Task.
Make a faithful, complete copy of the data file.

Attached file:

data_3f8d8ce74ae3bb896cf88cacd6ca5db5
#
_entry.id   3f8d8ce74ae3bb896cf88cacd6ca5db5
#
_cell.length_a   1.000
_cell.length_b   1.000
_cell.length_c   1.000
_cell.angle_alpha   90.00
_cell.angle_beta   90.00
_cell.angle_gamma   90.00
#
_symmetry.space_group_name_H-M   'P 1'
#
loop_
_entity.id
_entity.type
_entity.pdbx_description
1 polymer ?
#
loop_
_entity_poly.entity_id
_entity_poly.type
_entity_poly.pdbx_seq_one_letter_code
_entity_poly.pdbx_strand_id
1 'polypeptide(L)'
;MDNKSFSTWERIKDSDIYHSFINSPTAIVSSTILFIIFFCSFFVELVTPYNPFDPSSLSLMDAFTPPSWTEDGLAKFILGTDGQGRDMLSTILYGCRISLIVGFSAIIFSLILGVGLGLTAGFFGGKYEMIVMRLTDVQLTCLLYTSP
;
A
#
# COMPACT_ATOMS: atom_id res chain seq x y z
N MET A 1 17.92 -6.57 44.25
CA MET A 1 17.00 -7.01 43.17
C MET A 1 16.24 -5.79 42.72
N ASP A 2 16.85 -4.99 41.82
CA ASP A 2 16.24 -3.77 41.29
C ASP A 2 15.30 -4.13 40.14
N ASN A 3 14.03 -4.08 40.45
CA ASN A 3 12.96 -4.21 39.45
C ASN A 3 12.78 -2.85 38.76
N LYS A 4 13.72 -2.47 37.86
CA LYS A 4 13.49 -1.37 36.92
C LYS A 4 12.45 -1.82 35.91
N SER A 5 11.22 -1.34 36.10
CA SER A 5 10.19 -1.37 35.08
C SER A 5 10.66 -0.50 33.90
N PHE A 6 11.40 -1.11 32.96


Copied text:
data_3f8d8ce74ae3bb896cf88cacd6ca5db5
#
_entry.id   3f8d8ce74ae3bb896cf88cacd6ca5db5
#
_cell.length_a   1.000
_cell.length_b   1.000
_cell.length_c   1.000
_cell.angle_alpha   90.00
_cell.angle_beta   90.00
_cell.angle_gamma   90.00
#
_symmetry.space_group_name_H-M   'P 1'
#
loop_
_entity.id
_entity.type
_entity.pdbx_description
1 polymer ?
#
loop_
_entity_poly.entity_id
_entity_poly.type
_entity_poly.pdbx_seq_one_letter_code
_entity_poly.pdbx_strand_id
1 'polypeptide(L)'
;MDNKSFSTWERIKDSDIYHSFINSPTAIVSSTILFIIFFCSFFVELVTPYNPFDPSSLSLMDAFTPPSWTEDGLAKFILGTDGQGRDMLSTILYGCRISLIVGFSAIIFSLILGVGLGLTAGFFGGKYEMIVMRLTDVQLTCLLYTSP
;
A
#
# COMPACT_ATOMS: atom_id res chain seq x y z
N MET A 1 17.92 -6.57 44.25
CA MET A 1 17.00 -7.01 43.17
C MET A 1 16.24 -5.79 42.72
N ASP A 2 16.85 -4.99 41.82
CA ASP A 2 16.24 -3.77 41.29
C ASP A 2 15.30 -4.13 40.14
N ASN A 3 14.03 -4.08 40.45
CA ASN A 3 12.96 -4.21 39.45
C ASN A 3 12.78 -2.85 38.76
N LYS A 4 13.72 -2.47 37.86
CA LYS A 4 13.49 -1.37 36.92
C LYS A 4 12.45 -1.82 35.91
N SER A 5 11.22 -1.34 36.10
CA SER A 5 10.19 -1.37 35.08
C SER A 5 10.66 -0.50 33.90
N PHE A 6 11.40 -1.11 32.96